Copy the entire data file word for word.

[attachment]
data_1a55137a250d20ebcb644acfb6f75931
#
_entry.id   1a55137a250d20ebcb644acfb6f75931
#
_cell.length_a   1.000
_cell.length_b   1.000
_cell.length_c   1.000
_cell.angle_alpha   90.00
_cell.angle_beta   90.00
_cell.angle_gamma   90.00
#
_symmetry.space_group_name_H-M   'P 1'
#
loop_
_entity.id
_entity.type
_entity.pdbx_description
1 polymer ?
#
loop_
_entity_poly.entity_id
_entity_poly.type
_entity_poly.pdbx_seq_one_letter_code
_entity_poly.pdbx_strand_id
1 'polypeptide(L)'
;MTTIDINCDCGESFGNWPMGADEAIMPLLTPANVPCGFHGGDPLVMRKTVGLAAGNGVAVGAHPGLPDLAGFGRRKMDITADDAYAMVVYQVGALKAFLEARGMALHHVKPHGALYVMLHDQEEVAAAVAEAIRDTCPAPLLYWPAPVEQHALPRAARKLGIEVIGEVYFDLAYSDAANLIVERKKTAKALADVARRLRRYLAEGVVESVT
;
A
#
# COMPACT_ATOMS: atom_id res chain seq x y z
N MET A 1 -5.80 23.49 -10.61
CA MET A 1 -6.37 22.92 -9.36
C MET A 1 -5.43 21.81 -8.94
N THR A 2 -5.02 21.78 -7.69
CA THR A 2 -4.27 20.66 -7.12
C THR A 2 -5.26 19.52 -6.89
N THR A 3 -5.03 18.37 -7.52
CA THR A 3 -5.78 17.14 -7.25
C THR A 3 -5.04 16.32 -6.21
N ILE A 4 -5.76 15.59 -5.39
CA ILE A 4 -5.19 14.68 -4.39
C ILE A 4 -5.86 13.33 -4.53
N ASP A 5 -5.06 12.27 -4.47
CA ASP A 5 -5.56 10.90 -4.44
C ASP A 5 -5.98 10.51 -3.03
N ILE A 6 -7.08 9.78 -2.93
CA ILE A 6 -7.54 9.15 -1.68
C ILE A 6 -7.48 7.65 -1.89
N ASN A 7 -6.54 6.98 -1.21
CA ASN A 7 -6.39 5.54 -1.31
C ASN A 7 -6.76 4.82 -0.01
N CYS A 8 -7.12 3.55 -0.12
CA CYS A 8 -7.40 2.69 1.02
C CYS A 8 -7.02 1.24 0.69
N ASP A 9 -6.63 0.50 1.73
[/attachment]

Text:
data_1a55137a250d20ebcb644acfb6f75931
#
_entry.id   1a55137a250d20ebcb644acfb6f75931
#
_cell.length_a   1.000
_cell.length_b   1.000
_cell.length_c   1.000
_cell.angle_alpha   90.00
_cell.angle_beta   90.00
_cell.angle_gamma   90.00
#
_symmetry.space_group_name_H-M   'P 1'
#
loop_
_entity.id
_entity.type
_entity.pdbx_description
1 polymer ?
#
loop_
_entity_poly.entity_id
_entity_poly.type
_entity_poly.pdbx_seq_one_letter_code
_entity_poly.pdbx_strand_id
1 'polypeptide(L)'
;MTTIDINCDCGESFGNWPMGADEAIMPLLTPANVPCGFHGGDPLVMRKTVGLAAGNGVAVGAHPGLPDLAGFGRRKMDITADDAYAMVVYQVGALKAFLEARGMALHHVKPHGALYVMLHDQEEVAAAVAEAIRDTCPAPLLYWPAPVEQHALPRAARKLGIEVIGEVYFDLAYSDAANLIVERKKTAKALADVARRLRRYLAEGVVESVT
;
A
#
# COMPACT_ATOMS: atom_id res chain seq x y z
N MET A 1 -5.80 23.49 -10.61
CA MET A 1 -6.37 22.92 -9.36
C MET A 1 -5.43 21.81 -8.94
N THR A 2 -5.02 21.78 -7.69
CA THR A 2 -4.27 20.66 -7.12
C THR A 2 -5.26 19.52 -6.89
N THR A 3 -5.03 18.37 -7.52
CA THR A 3 -5.78 17.14 -7.25
C THR A 3 -5.04 16.32 -6.21
N ILE A 4 -5.76 15.59 -5.39
CA ILE A 4 -5.19 14.68 -4.39
C ILE A 4 -5.86 13.33 -4.53
N ASP A 5 -5.06 12.27 -4.47
CA ASP A 5 -5.56 10.90 -4.44
C ASP A 5 -5.98 10.51 -3.03
N ILE A 6 -7.08 9.78 -2.93
CA ILE A 6 -7.54 9.15 -1.68
C ILE A 6 -7.48 7.65 -1.89
N ASN A 7 -6.54 6.98 -1.21
CA ASN A 7 -6.39 5.54 -1.31
C ASN A 7 -6.76 4.82 -0.01
N CYS A 8 -7.12 3.55 -0.12
CA CYS A 8 -7.40 2.69 1.02
C CYS A 8 -7.02 1.24 0.69
N ASP A 9 -6.63 0.50 1.73